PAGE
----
Abeta oligomer-induced aberrations in synapse composition, shape, and density provide a molecular basis for loss of connectivity in Alzheimer's disease.

@article{Lacor2007AbetaOA,
  title={Abeta oligomer-induced aberrations in synapse composition, shape, and density provide a molecular basis for loss of connectivity in Alzheimer's disease.},
  author={Pascale N. Lacor and Maria C F Buniel and Paul W. Furlow and Antonio Sanz Clemente and Pauline T. Velasco and Margaret Wood and Kirsten L. Viola and William L. Klein},
  journal={The Journal of neuroscience : the official journal of the Society for Neuroscience},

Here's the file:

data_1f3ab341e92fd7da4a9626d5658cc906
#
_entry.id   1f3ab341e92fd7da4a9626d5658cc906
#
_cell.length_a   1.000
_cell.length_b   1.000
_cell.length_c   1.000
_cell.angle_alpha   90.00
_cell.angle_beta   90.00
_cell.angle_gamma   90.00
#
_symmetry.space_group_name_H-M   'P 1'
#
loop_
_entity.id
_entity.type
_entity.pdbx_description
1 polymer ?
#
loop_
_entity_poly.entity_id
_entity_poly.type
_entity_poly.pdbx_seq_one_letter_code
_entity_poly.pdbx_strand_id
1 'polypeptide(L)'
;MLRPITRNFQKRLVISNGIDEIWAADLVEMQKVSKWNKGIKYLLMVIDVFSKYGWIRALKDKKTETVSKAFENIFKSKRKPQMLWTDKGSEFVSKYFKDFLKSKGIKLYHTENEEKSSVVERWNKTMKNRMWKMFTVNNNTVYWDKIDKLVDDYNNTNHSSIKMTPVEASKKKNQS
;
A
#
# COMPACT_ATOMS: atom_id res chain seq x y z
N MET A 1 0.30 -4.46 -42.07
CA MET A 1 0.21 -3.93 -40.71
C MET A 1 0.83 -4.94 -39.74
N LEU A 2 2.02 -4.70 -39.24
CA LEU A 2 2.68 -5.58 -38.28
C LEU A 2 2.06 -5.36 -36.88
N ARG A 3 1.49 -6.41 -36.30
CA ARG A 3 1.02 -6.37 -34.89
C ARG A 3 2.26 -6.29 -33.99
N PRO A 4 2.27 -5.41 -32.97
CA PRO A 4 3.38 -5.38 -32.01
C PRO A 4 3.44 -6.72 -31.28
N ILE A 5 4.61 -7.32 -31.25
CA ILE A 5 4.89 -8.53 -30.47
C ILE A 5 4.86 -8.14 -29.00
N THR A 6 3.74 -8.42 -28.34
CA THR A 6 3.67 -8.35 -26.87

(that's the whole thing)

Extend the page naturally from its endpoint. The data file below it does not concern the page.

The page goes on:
year={2007},
  volume={27 4},
  pages={796-807}
}
The basis for memory loss in early Alzheimer's disease (AD) seems likely to involve synaptic damage caused by soluble Abeta-derived oligomers (ADDLs). ADDLs have been shown to build up in the brain and CSF of AD patients and are known to interfere with mechanisms of synaptic plasticity, acting as gain-of-function ligands that attach to synapses. Because of the correlation between AD dementia and synaptic degeneration, we investigated here the ability of ADDLs to affect synapse composition… CONTINUE READING
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